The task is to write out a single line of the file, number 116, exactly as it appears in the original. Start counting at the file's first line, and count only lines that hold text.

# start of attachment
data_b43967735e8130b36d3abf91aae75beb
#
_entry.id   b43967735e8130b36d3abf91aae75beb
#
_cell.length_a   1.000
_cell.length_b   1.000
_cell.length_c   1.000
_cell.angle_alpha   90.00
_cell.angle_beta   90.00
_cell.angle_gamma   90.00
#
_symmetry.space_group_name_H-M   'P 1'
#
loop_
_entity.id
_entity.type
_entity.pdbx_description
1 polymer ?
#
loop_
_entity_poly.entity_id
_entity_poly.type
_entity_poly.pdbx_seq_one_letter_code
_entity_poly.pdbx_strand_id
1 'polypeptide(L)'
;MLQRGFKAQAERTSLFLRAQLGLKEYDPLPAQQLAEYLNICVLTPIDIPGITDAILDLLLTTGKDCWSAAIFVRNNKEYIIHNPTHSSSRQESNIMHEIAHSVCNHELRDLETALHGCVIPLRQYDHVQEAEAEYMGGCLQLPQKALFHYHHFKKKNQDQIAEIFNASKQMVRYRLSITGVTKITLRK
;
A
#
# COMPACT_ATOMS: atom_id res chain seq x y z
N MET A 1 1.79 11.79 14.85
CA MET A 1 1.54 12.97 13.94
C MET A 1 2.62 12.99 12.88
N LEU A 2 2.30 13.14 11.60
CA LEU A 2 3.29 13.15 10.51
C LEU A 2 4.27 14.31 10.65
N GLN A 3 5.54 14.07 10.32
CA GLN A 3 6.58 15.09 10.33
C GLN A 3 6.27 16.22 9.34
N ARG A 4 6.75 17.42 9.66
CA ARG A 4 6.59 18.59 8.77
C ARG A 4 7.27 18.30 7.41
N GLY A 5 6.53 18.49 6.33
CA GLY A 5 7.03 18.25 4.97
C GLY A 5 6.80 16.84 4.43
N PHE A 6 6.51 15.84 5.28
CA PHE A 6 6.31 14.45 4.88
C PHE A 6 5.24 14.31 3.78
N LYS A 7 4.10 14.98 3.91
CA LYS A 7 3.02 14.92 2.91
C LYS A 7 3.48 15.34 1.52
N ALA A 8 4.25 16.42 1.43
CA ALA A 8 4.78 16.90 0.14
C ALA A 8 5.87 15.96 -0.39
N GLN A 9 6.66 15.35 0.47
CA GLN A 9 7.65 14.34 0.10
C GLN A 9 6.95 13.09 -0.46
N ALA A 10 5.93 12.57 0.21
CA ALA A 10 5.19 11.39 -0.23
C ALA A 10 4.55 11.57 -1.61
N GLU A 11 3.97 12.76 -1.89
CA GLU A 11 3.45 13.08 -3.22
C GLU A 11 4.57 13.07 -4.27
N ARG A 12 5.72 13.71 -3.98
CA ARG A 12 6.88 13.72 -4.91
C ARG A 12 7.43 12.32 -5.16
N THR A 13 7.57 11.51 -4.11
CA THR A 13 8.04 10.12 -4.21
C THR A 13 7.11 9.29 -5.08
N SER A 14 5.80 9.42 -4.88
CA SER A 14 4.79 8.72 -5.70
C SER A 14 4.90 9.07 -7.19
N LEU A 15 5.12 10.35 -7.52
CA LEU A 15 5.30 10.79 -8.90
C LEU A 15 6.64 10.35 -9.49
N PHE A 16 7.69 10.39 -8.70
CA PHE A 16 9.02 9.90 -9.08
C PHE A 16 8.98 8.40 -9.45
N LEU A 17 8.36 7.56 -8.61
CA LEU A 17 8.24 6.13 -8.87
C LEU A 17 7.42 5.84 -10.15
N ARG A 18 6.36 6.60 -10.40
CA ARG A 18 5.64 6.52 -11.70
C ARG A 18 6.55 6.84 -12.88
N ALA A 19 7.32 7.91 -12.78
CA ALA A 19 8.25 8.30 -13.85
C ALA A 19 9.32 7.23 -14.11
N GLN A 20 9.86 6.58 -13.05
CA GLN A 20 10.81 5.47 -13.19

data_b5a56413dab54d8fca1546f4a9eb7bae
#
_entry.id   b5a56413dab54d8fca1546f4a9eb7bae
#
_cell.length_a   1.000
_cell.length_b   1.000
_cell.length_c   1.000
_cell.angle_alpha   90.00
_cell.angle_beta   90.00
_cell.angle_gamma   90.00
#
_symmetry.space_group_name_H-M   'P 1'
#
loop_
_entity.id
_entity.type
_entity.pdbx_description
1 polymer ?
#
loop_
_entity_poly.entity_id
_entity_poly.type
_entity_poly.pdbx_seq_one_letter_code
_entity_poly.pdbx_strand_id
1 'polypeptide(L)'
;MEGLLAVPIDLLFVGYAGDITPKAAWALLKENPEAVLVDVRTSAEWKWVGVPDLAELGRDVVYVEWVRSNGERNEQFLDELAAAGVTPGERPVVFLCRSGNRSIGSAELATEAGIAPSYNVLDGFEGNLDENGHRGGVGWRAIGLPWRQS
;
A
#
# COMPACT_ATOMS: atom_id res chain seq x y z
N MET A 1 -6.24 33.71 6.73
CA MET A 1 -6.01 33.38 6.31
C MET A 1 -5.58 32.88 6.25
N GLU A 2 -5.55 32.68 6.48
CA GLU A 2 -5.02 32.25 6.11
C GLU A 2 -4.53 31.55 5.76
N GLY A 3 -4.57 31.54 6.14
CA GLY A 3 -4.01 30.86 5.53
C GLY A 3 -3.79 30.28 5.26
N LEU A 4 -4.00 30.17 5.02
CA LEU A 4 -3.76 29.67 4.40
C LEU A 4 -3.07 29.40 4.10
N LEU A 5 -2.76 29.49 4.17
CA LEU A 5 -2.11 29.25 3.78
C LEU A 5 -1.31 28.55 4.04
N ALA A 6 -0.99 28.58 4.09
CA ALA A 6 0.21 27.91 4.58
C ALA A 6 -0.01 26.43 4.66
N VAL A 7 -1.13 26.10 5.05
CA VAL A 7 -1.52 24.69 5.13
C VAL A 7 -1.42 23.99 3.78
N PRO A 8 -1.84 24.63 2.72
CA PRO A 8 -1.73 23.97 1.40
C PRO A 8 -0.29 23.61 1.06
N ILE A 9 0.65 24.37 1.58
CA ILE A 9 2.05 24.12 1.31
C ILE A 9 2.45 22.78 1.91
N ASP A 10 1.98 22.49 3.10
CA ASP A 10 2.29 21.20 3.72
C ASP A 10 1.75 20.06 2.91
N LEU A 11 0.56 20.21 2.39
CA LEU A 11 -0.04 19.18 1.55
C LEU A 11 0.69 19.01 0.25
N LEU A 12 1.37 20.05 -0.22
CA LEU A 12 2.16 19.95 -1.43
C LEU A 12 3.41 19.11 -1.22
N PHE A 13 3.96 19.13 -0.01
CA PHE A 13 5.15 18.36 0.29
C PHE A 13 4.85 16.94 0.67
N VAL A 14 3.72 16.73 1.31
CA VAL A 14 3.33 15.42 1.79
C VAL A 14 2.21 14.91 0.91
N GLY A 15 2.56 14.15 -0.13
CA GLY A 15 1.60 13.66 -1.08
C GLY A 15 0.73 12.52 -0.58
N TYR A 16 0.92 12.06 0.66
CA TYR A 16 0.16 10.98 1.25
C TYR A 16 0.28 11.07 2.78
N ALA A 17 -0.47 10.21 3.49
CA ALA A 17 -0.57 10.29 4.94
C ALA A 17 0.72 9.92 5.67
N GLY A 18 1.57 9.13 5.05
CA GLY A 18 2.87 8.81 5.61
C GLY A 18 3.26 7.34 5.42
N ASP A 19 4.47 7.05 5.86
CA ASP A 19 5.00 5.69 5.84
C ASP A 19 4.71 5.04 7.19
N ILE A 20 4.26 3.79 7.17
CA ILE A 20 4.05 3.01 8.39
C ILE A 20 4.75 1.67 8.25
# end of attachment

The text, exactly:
;